The Explanation
(for those who require one)

And, of course, that is what all of this is -- all of this: the one song, ever changing, ever reincarnated, that speaks somehow from and to and for that which is ineffable within us and without us, that is both prayer and deliverance, folly and wisdom, that inspires us to dance or smile or simply to go on, senselessly, incomprehensibly, beatifically, in the face of mortality and the truth that our lives are more ill-writ, ill-rhymed and fleeting than any song, except perhaps those songs -- that song, endlesly reincarnated -- born of that truth, be it the moon and June of that truth, or the wordless blue moan, or the rotgut or the elegant poetry of it. That nameless black-hulled ship of Ulysses, that long black train, that Terraplane, that mystery train, that Rocket '88', that Buick 6 -- same journey, same miracle, same end and endlessness."
-- Nick Tosches, Where Dead Voices Gather

The Art of Cinema #363

Tomb of Ligeia
(Roger Corman; 1965)


swac said...

Weird, just last week I sent this image to a friend of mine who named his new black kitten Vincent Price (and hadn't seen Ligeia). I also recommended he watch this on a double bill with Mean Streets.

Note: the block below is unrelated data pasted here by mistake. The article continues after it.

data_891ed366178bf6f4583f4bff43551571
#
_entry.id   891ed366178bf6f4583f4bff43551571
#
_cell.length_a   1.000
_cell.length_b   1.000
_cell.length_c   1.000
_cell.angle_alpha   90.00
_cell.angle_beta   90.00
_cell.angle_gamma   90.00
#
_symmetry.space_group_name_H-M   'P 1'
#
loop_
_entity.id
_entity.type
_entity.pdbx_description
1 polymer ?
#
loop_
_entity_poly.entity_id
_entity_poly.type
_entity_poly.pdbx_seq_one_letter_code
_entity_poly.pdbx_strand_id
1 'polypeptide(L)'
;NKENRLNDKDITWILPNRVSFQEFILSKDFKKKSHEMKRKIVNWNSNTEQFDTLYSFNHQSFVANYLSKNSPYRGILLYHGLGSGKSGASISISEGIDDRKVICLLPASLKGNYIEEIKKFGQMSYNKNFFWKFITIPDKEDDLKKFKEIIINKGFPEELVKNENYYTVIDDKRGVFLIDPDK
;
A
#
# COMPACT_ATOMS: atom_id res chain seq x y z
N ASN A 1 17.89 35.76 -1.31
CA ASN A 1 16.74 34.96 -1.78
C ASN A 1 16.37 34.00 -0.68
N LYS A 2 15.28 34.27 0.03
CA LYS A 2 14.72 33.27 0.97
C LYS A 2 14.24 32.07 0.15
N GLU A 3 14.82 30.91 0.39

Pascal Dizin said...

That's a great poster (and blog, which I just discovered).
I was in an International Cinema class a while back where one day Elizabeth Shepherd came in and talked, and the teacher screened this movie.
Ms. Shepherd was just about the nicest lady, and it was a real trip hearing this very poised elderly woman talk about her experiences making horror movies like this one (one story involved a special effect where a bird appeared to peck out her eye).
Apparently she was originally cast to play Emma Peel in the Avengers, and she even shot a couple episodes but she started wanting to change lines, and was in general butting heads with the other creatives. She was fired and Diana Rigg took her place. Rigg can't be beat, but ever since I met Ms. Shepherd I've always wondered what if...?

G said...

My vote for Corman's all around best movie. A thing of real beauty when you see it projected.